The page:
• When the Ferdinand Magellan "discovered" Guam in 1521, there were approximately 100,000 Chamorros in the Marianas Islands. By the time of a 1709 census, that number was reduced to about 3,000 — mostly from foreign disease and death in battle.

• Guam's territorial flower is the Puti Tai Nobiu (Bougainvillea).

Tuesday, August 16, 2005

the cereal serial continues ...

Who do you think is the best cereal mascot ever? There sure are some great ones out there:

• Tony the Tiger ... he's grrrrrrrreat!
• Lucky the Leprechaun ...we're always after his lucky charms
• The Trix Rabbit ... sorry, Trix are for kids
• Snap, Crackle and Pop ... the first gay breakfast cereal characters
• Fred Flinstone ... yabba-dabba-don't
• The Honey Nut Cheerio Bee ... a little too flighty for me
• The monsters: Frankenberry, Count Chocula, Boo-Berry ... mad props to the monster pack
• Cap'n Crunch ... is it just me, or does he come across a bit pervish?
• The Corn Flakes Rooster ... psyche
• Toucan Sam ... follow that nose ... um ... beak
• The Sugar Smacks Frog ... hippity-hoppity
• The Post Super Sugar Crisp Bear ... remember when he was all smooth?

One song from cereal time rocks: Honeycomb's big — yeah, yeah yeah! It's not small — no, no, no!

Random Guam Fact Of The Day:
• Guam is the largest, and southernmost, of the Mariana Islands. The smallest, and northernmost, is Maug. Really. Can't make that shit up.

killer cereal ...

At a meeting today, the discussion turned to cereal. It seems as if some of my co-workers enjoy mixing cereals — the good for you, full of fiber stuff with the sweet, bad-for-you cereals.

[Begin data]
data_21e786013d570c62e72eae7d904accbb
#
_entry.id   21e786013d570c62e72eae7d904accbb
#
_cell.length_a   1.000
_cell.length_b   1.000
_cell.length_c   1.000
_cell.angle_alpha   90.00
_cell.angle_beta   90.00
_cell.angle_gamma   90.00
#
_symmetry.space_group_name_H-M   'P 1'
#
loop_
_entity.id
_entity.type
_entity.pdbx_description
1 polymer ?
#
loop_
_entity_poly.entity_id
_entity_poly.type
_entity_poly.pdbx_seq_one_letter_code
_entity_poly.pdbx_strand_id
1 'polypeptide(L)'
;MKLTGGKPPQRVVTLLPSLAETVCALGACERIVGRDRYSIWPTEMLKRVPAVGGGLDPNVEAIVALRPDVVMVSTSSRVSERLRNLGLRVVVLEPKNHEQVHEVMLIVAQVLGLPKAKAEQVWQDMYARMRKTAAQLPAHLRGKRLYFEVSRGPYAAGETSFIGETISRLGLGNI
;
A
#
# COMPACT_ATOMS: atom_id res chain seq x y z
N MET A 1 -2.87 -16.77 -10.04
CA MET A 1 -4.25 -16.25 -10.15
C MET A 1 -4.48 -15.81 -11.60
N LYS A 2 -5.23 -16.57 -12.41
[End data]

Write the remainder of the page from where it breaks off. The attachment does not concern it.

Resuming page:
I can't mix cereals unless they're pretty much the same thing. I need my cereal grains to be of a relatively uniform texture. That's just me.

My favorite cereals:

• Cocoa Krispies. Best chocolate cereal ever. I can't stand Cocoa Puffs or Cocoa Pebbles; they're both nasty. Cocoa Krispies with banana slices is the best. Second place is Count Chocula.

• Tony the Tiger. That's what it's name should be, not "Frosted Flakes." Every kid I've ever known calls it Tony the Tiger cereal. Also a great cereal when mixed with banana slices.

• Raisin Bran. Something about the sweetness of raisins mixed with the bowel-cleansing goodness of bran.

• Grape Nuts. But only the following way: with about 1/4-inch of milk above the cereal level, then set aside for 10 to 15 minutes, so it soaks up all the goodness of milk and gets non-crunchy.